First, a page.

In more good news, now that two full 14-day incubation cycles have passed without a case at the Northwood retirement home, the province has declared victory. “As of Monday, July 6, the COVID-19 outbreak at Northwood's Halifax campus is considered resolved after completing 28 days with no active cases,” says the press release.
As we’ve talked about before, going one incubation period—14 days—without a single case is comforting, but it’s really the two-cycle, 28-day no-case time that public health officials want to see before they’re comfortable saying the disease is gone.
The province is reporting a new COVID-19 diagnosis today, but it’s a weird one. Per the official press release: “The new case is related to travel outside Canada. The individual does not reside in Nova Scotia but was passing through from the United States to Prince Edward Island. As they are still within the 14-day isolation period required by the federal Quarantine Act, they are now being quarantined under federal authority in Nova Scotia.”
There are so many questions, first one being WTF?
People don’t pass through Nova Scotia on the way to PEI unless they’re flying. But a flight from the US can’t land in Halifax—Stanfield International is not on the list of four airports allowing international flights. So what is happened here? On the day this person was flying from the US to PEI, did they evade COVID screeners when landing in Toronto or Montreal or Calgary, but were somehow tested, diagnosed and detained in the departure lounge in Halifax before their flight to Charlottetown left?
Or is “passing through” a deliberate stretching of the facts to make it sound like Nova Scotia had only incidental contact with this person, when the truth is they were hanging out here for more than a week?
The correct answer is the stretching facts one.
Today Nova Scotia put together a press conference to talk about the case, but our whole tiny office missed the email invite because we’re busy working on a special print (yes, print!) edition of The Coast’s Hot Summer Guide that comes out Thursday. CBC, however, was there and has a story explaining the situation
According to CBC, it would seem a guy in his 20s flew into Toronto with a student visa to study in PEI, then he flew to Halifax. At some point during his time in Nova Scotia, PEI refused to allow him to go there because of a paperwork problem. So he just chilled in Nova Scotia from Sunday, June 26 though last Saturday, July 4, not bothering to go into self-isolation, instead meeting with people from PEI and managing to seed a new batch of infections there before being diagnosed. After a positive COCID diagnosis yesterday, the feds put him into quarantine.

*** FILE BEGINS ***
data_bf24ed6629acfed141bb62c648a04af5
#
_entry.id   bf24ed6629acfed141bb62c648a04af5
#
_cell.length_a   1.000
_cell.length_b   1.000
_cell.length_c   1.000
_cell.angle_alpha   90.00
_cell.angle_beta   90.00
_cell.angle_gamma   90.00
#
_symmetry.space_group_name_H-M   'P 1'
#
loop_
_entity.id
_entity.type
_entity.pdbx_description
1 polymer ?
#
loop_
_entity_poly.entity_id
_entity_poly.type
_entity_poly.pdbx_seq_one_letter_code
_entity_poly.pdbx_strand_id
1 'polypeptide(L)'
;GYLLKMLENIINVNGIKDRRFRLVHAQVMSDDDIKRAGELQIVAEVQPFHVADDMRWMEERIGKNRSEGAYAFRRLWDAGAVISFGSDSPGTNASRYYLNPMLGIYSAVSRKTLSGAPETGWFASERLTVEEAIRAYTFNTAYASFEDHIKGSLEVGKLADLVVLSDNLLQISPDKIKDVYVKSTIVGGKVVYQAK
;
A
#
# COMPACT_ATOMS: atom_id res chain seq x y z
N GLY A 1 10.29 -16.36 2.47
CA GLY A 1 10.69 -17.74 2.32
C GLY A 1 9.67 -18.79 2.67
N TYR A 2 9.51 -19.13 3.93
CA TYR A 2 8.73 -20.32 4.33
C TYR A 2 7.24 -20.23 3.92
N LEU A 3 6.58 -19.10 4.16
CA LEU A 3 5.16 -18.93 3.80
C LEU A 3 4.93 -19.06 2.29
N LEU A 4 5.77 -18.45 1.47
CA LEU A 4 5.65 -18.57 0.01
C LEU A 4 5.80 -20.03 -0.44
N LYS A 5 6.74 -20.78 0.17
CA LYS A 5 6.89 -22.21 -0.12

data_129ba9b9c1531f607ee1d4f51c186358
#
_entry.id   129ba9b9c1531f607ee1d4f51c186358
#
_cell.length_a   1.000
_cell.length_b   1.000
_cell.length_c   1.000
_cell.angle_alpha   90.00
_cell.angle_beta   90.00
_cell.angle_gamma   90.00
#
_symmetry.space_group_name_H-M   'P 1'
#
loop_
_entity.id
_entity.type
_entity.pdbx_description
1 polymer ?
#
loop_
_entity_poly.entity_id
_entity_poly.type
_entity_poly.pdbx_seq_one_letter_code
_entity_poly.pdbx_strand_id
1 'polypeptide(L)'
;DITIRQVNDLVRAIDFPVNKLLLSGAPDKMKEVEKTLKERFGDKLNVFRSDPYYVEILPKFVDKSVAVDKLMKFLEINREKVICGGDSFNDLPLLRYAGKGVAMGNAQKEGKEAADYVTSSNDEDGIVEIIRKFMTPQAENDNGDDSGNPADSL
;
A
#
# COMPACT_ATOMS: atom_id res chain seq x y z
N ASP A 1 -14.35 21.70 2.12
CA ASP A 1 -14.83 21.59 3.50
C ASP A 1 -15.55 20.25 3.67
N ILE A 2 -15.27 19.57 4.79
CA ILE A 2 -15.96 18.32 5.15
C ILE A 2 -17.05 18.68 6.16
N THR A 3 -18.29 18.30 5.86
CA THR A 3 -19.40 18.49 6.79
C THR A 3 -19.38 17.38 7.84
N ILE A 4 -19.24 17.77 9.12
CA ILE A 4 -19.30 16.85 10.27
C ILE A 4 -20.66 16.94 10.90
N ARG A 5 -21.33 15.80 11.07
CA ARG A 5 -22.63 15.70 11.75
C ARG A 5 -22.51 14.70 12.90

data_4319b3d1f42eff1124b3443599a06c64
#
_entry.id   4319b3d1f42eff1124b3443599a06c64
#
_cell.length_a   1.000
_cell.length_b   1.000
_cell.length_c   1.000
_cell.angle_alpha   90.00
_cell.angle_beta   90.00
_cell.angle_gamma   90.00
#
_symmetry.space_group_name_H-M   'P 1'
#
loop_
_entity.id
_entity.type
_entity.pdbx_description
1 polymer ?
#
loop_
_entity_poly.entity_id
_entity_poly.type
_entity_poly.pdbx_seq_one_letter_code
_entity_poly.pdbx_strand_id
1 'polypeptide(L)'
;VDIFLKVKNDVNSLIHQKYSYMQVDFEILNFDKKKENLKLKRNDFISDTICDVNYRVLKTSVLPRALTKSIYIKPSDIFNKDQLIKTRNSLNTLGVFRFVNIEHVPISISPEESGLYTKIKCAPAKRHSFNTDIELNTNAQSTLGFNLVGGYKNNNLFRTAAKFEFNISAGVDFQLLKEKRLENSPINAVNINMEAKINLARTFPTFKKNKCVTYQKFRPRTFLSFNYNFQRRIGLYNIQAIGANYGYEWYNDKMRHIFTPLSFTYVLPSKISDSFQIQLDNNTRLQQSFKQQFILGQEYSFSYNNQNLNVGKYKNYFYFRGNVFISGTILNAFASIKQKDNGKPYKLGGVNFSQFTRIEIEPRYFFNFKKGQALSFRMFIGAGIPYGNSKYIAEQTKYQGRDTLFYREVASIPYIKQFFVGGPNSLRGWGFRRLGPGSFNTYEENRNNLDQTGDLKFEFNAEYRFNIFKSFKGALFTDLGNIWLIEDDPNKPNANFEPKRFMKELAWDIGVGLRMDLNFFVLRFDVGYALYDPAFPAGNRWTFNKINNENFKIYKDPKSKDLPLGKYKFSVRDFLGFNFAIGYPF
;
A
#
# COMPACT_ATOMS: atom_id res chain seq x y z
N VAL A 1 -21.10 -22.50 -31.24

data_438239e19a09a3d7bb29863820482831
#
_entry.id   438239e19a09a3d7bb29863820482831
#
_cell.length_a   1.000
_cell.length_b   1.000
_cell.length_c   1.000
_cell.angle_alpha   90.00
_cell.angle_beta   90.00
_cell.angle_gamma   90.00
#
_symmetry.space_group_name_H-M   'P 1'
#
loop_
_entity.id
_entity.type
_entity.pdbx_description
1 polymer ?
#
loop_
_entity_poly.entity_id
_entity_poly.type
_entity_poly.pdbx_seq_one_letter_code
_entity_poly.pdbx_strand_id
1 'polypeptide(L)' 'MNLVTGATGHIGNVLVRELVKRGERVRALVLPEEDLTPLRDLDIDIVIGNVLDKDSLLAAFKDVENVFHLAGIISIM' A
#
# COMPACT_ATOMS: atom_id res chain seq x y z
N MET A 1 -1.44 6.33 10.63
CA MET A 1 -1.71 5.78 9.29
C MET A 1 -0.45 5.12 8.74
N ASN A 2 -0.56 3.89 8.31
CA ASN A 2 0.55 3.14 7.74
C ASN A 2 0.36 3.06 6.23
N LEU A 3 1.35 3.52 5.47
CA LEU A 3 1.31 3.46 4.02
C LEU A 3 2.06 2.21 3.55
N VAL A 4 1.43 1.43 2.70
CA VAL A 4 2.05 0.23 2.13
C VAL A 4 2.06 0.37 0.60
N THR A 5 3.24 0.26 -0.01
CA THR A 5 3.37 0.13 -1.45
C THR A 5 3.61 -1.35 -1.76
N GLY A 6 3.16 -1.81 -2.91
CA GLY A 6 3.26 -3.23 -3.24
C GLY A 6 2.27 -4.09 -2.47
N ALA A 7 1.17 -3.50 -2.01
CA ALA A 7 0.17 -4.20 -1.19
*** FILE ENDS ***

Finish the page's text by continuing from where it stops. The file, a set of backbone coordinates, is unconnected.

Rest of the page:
You’re doubtless wondering, how mad was Mad Dad McNeil? So steaming mad that now travellers have to fill out a form with their self-isolation address and phone number! And they’ll get a phone call from public health every day for their two-week quarantine! And they’d better answer that call whether they’re staying the blazes home or not, because if they don’t answer three calls in a row, the police will go check on them in person!
Now you’re thinking: How can this be new that people coming here have to fill out a form? Also: You mean we didn’t check up on these people before? Plus: mobile phones. WTF?
Long lines at the various border crossings remains the story of the Atlantic bubble’s first few days. Apparently there some pent-up demand for people to travel inter-provincially.
After waiting months to get out of town, waiting a few hours at the border isn’t really that big a deal. Especially when the delays are related to the COVID-19 screening each province does in hopes the disease won’t be spreading while the people do. COVID safety is absolutely the most impor—oh, umm, looks like sometimes road safety concerns can trump pandemic concerns, as when Nova Scotia just started waving people through the border to clear the traffic jam. But except for those times one province decides to drop all screening and let absolutely anyone through without question, mutual C19 safety is the highest priority among the four Atlantic bubble partners.
The collection of news updates from the June 29 week is here.
June 22 week is here.
June 15 week is here.
June 8 week is here.
June 1 week is here.
May 25 week is here.
May 18 week is here.
May 11 week is here.
May 4 week is here.
April 27 week is here.
April 20 week is here.
April 13 week is here.